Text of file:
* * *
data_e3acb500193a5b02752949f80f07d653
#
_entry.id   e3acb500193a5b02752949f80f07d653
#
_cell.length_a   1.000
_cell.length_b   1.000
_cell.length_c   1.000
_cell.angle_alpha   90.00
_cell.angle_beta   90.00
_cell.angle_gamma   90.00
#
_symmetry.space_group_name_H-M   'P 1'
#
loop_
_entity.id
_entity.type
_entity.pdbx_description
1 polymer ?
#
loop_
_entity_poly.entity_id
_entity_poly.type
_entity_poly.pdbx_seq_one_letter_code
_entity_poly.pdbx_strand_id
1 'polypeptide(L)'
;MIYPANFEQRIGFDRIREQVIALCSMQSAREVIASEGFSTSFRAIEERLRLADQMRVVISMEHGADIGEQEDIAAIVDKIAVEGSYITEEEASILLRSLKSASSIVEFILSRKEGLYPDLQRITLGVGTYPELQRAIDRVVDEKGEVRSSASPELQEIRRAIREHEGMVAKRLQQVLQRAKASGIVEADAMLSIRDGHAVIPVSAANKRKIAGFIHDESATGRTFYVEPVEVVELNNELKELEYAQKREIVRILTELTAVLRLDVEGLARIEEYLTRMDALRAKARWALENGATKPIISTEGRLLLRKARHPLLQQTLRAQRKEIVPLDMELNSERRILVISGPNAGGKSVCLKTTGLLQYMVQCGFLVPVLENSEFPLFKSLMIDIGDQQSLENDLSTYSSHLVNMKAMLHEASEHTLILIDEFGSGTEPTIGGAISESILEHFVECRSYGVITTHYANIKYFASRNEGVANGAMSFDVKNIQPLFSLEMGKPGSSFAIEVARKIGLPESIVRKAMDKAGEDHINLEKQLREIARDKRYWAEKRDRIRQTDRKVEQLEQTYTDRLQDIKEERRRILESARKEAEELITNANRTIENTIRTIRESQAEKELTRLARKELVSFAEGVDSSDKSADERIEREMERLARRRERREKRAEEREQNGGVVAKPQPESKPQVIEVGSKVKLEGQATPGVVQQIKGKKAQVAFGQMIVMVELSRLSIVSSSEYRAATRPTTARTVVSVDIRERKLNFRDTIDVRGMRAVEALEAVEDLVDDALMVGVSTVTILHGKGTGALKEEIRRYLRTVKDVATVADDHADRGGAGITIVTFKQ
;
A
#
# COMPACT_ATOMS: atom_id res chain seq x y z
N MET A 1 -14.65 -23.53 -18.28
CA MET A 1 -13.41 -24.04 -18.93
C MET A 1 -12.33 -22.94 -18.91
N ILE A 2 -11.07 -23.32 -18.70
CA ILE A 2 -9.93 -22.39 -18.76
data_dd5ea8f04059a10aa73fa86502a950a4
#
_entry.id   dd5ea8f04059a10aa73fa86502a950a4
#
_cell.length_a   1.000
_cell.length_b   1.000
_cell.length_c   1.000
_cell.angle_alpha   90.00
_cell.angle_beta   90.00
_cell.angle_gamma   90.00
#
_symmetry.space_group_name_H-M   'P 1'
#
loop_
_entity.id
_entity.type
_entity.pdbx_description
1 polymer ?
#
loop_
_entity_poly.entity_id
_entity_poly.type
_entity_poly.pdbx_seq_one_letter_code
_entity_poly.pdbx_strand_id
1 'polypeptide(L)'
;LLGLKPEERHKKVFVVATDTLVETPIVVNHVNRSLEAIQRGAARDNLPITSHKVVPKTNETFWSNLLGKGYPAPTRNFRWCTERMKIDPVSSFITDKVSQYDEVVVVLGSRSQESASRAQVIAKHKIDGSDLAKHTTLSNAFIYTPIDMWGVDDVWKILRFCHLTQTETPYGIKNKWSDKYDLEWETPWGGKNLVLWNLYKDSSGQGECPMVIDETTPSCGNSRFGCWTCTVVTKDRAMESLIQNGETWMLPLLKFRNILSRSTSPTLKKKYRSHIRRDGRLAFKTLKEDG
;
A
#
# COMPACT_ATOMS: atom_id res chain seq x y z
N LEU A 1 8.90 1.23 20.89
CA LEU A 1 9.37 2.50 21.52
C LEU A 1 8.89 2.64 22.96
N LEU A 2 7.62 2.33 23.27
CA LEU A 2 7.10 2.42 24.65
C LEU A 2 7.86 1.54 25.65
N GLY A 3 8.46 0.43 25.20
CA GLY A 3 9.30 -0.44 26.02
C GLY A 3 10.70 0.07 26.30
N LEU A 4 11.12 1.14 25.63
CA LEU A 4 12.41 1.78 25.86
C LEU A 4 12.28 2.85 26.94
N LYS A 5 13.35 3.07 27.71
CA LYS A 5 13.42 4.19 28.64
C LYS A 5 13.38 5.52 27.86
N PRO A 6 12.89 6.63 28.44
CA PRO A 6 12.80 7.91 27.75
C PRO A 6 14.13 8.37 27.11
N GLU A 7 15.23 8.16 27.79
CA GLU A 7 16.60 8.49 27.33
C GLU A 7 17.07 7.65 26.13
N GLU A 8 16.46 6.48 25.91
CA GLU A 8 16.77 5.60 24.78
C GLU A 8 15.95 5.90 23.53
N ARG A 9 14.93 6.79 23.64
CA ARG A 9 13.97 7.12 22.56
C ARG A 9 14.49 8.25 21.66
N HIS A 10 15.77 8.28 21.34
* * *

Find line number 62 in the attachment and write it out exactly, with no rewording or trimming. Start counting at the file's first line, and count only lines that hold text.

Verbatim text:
;